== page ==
“The good-news story is that applicants are shipping to basic training tomorrow. Tuesday is our ship date,” said Leslie Brown, the Air Force Recruiting Service’s chief of public affairs.
Bexar County Judge Nelson Wolff offered tepid applause for news of the shutdown’s end.
“At least it’s a step forward, but not a very good one: three weeks,” he said. “It took months to resolve this. I don’t know that it’s going to be any better in three weeks from now, but at least we’ve got a chance.”
After three days of blame, political theater and #Schumer-Shutdown versus #TrumpShutdown hashtag competition, Senate Minority Leader Chuck Schumer declared Monday that he would accept McConnell’s offer.
The legislation approved by the Senate 81-18 includes a six-year extension for the Children’s Health Insurance Program, which covers 9 million low-income children. Funding in Texas was scheduled to run out next month.
“I’m confident that we can get the 60 votes in the Senate for a DACA bill. And now there is a real pathway to get a bill on the floor and through the Senate,” said Schumer, D-N.Y.
Senate Majority Whip John Cornyn of Texas was among six GOP senators, all of them immigration hawks, who visited the White House on Monday to meet with Trump about the coming negotiation.
“What do they have to show for that?” Cornyn said, referring to Democrats. “To my mind, they got nothing to show for that. Sure, they got a commitment from Mr. McConnell to take up immigration in February. He was going to do that anyway.”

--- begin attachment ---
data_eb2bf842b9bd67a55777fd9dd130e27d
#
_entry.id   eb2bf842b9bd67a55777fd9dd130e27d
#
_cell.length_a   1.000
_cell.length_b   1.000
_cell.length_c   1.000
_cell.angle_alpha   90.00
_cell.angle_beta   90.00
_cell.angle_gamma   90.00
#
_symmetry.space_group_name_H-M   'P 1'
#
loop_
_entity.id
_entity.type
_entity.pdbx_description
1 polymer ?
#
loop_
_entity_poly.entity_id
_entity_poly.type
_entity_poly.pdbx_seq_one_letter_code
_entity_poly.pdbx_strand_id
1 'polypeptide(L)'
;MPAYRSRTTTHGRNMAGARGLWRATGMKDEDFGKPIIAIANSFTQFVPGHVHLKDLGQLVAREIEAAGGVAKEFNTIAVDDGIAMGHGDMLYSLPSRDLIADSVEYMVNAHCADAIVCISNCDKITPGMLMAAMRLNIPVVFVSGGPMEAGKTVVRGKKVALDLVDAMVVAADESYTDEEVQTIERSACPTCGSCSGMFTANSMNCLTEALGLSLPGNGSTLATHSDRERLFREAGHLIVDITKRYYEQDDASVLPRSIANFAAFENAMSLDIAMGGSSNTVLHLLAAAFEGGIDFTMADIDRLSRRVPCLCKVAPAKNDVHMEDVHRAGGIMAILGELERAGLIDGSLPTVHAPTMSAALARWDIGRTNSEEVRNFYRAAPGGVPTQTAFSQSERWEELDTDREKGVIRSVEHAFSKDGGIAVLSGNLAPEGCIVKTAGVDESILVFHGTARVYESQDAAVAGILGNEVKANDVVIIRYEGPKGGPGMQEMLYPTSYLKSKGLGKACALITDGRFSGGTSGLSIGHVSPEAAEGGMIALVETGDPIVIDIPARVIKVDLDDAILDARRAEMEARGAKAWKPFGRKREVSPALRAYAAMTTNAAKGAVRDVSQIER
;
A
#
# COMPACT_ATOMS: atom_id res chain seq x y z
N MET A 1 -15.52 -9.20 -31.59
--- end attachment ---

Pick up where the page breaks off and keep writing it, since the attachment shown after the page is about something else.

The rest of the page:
Cornyn referred to a statement of principles spelled out at a bipartisan White House meeting two weeks ago before Trump made contradictory and reportedly crude statements about immigrants that, by most accounts, set back negotiations.
As part of a DACA fix, Cornyn said, the White House will require new border security and interior enforcement provisions, as well as changes in the family-based visa system and the Diversity Visa Lottery program, which yields about 50,000 visas to applicants from smaller countries.
Cornyn raised the prospect of reallocating visas from both programs to applicants on the basis of merit, a system some in Congress have proposed for broader immigration overhaul.
“So back we go to the drawing boards. No one pretends that this solution is easy, but it’s one we’re committed to address,” he said.
GOP Sen. Ted Cruz of Texas signaled that he’ll be among those driving a hard bargain.
“I think there’s a lot we should do on immigration. But I think it would be a serious mistake for us to pass an amnesty bill providing amnesty and a path to citizenship for millions of people here illegally,” he said. “Congress might do that. I hope it doesn’t, and I think doing so would be inconsistent with the promises we made the American people in 2016.”
In the House, San Antonio Democrat Lloyd Doggett was among many in his party voting against the funding extension.
“After more than four months, there’s still no certainty for our military, government contractors, community health centers, Dreamers and their employers,” Doggett said of the spending extensions.
The Democrats’ decision to halt the shutdown split the party and angered some of its liberal backers. Senators voting against ending the shutdown included several mentioned as 2020 candidates for the Democratic presidential nomination: Kamala Harris of California, Cory Booker of New Jersey, Elizabeth Warren of Massachusetts and Bernie Sanders of Vermont.
Bill Lambrecht reported from Washington, and Sig Christenson reported from San Antonio.